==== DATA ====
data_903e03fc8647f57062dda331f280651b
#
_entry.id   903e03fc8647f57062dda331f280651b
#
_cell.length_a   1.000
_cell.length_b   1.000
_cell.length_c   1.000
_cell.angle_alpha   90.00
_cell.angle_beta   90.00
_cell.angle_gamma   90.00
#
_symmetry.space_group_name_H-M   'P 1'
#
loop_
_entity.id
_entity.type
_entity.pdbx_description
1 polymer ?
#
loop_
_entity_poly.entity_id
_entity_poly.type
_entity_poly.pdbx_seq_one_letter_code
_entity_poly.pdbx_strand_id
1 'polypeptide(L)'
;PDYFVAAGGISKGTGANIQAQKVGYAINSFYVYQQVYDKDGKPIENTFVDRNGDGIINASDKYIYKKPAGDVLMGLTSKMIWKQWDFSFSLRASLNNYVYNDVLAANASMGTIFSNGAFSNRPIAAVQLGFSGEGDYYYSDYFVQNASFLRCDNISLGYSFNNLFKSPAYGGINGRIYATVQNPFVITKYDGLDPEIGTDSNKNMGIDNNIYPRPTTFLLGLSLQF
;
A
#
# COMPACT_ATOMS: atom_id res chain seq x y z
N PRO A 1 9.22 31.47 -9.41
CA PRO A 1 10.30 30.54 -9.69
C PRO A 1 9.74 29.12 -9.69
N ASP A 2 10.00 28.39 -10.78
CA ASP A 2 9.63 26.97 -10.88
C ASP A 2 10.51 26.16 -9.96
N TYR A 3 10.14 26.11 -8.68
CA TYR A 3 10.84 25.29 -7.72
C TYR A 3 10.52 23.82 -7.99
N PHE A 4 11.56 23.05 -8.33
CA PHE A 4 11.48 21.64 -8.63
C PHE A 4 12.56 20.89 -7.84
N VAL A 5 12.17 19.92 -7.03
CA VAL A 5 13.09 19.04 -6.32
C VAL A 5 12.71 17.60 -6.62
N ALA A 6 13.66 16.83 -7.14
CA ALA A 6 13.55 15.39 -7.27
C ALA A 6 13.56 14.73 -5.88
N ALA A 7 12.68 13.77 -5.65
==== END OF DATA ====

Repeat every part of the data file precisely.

data_903e03fc8647f57062dda331f280651b
#
_entry.id   903e03fc8647f57062dda331f280651b
#
_cell.length_a   1.000
_cell.length_b   1.000
_cell.length_c   1.000
_cell.angle_alpha   90.00
_cell.angle_beta   90.00
_cell.angle_gamma   90.00
#
_symmetry.space_group_name_H-M   'P 1'
#
loop_
_entity.id
_entity.type
_entity.pdbx_description
1 polymer ?
#
loop_
_entity_poly.entity_id
_entity_poly.type
_entity_poly.pdbx_seq_one_letter_code
_entity_poly.pdbx_strand_id
1 'polypeptide(L)'
;PDYFVAAGGISKGTGANIQAQKVGYAINSFYVYQQVYDKDGKPIENTFVDRNGDGIINASDKYIYKKPAGDVLMGLTSKMIWKQWDFSFSLRASLNNYVYNDVLAANASMGTIFSNGAFSNRPIAAVQLGFSGEGDYYYSDYFVQNASFLRCDNISLGYSFNNLFKSPAYGGINGRIYATVQNPFVITKYDGLDPEIGTDSNKNMGIDNNIYPRPTTFLLGLSLQF
;
A
#
# COMPACT_ATOMS: atom_id res chain seq x y z
N PRO A 1 9.22 31.47 -9.41
CA PRO A 1 10.30 30.54 -9.69
C PRO A 1 9.74 29.12 -9.69
N ASP A 2 10.00 28.39 -10.78
CA ASP A 2 9.63 26.97 -10.88
C ASP A 2 10.51 26.16 -9.96
N TYR A 3 10.14 26.11 -8.68
CA TYR A 3 10.84 25.29 -7.72
C TYR A 3 10.52 23.82 -7.99
N PHE A 4 11.56 23.05 -8.33
CA PHE A 4 11.48 21.64 -8.63
C PHE A 4 12.56 20.89 -7.84
N VAL A 5 12.17 19.92 -7.03
CA VAL A 5 13.09 19.04 -6.32
C VAL A 5 12.71 17.60 -6.62
N ALA A 6 13.66 16.83 -7.14
CA ALA A 6 13.55 15.39 -7.27
C ALA A 6 13.56 14.73 -5.88
N ALA A 7 12.68 13.77 -5.65